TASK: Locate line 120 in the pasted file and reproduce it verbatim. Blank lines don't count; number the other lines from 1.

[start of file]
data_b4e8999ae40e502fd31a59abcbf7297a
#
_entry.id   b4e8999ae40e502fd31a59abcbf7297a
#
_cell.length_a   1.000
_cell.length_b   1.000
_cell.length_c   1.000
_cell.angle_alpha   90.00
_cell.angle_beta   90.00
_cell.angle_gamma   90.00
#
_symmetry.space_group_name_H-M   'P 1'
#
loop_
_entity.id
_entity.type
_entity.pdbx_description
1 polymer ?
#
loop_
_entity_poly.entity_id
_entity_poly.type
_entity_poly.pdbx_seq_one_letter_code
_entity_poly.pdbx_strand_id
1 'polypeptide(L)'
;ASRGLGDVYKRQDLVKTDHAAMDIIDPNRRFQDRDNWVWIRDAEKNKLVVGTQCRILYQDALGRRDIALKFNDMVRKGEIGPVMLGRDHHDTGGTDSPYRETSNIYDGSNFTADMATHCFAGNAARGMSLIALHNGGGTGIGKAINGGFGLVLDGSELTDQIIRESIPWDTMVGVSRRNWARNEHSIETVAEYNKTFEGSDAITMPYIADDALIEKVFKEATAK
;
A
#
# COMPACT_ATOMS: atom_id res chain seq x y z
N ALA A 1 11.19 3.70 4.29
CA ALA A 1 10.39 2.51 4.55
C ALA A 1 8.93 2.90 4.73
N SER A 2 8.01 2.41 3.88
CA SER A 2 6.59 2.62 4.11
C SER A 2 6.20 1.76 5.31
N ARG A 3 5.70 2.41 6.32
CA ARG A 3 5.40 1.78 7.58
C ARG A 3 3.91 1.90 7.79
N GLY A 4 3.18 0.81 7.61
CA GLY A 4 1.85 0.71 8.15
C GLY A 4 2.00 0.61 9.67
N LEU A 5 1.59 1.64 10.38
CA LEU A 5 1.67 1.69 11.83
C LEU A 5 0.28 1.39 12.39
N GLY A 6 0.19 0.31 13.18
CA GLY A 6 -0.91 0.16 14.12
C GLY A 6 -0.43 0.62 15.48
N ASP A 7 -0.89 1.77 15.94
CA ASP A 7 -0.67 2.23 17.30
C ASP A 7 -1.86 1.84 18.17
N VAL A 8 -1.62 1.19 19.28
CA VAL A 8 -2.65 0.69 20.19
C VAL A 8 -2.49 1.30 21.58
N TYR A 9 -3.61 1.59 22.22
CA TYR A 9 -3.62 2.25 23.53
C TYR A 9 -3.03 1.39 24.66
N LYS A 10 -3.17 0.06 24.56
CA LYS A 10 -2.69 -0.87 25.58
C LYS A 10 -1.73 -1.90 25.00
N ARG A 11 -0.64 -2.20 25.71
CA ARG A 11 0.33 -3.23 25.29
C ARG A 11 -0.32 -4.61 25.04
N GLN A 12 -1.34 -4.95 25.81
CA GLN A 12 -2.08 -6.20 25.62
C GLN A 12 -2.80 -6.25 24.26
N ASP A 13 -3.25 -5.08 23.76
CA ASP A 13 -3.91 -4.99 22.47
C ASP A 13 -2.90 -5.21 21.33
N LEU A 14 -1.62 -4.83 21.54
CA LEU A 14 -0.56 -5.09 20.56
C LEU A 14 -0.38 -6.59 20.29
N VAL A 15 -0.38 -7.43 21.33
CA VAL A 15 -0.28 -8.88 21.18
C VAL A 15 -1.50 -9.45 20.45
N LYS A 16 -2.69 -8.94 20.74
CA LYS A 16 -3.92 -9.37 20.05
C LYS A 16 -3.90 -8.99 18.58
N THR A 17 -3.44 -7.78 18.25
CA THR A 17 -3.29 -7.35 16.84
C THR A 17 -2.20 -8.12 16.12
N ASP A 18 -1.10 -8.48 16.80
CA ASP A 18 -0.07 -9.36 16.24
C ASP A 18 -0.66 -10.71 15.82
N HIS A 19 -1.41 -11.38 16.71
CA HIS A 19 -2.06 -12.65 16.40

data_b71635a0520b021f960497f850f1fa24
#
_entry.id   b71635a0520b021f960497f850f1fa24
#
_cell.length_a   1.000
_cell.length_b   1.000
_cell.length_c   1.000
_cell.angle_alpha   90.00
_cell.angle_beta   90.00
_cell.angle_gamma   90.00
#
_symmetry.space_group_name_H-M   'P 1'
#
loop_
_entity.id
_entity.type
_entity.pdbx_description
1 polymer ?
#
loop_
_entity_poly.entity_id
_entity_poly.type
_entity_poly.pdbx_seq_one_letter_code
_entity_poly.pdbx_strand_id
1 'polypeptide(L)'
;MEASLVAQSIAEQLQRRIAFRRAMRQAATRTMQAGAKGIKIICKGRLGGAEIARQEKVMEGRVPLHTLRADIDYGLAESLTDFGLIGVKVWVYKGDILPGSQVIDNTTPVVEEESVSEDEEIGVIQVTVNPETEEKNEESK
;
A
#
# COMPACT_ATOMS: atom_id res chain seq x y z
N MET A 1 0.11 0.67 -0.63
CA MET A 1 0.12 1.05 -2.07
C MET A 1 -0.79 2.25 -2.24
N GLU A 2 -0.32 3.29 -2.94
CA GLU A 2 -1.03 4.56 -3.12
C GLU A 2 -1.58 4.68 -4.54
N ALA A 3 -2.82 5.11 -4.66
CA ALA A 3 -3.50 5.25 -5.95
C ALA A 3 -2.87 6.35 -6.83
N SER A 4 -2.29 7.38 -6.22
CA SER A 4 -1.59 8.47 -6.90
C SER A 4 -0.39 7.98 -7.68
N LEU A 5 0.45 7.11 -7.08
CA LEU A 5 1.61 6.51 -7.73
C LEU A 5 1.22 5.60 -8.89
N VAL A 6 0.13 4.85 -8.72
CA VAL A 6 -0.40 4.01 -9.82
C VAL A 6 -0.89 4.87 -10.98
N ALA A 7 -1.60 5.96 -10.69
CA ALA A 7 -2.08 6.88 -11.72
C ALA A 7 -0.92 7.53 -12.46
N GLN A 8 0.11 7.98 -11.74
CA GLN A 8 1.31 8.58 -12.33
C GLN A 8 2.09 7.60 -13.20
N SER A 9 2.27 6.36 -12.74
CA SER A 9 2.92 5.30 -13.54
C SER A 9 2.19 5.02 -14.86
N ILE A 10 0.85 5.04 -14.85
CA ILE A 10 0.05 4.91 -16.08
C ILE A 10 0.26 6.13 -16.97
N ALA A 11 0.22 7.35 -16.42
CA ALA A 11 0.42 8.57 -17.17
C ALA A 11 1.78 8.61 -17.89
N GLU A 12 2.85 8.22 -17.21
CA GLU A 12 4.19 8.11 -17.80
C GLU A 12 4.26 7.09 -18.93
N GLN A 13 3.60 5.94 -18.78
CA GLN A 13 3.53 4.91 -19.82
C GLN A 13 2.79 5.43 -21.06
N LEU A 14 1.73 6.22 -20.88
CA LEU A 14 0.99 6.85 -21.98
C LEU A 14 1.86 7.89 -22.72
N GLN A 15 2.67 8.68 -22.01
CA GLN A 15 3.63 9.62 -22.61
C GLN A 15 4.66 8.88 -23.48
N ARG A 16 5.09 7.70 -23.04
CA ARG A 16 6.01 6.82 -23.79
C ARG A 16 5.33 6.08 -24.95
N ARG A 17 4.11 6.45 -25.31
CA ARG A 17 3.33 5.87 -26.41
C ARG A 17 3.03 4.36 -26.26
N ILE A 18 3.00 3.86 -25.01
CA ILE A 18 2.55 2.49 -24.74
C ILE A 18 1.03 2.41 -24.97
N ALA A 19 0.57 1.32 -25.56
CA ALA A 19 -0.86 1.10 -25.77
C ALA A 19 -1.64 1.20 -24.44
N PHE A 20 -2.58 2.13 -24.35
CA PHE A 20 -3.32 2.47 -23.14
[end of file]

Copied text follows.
N GLU A 2 -0.32 3.29 -2.94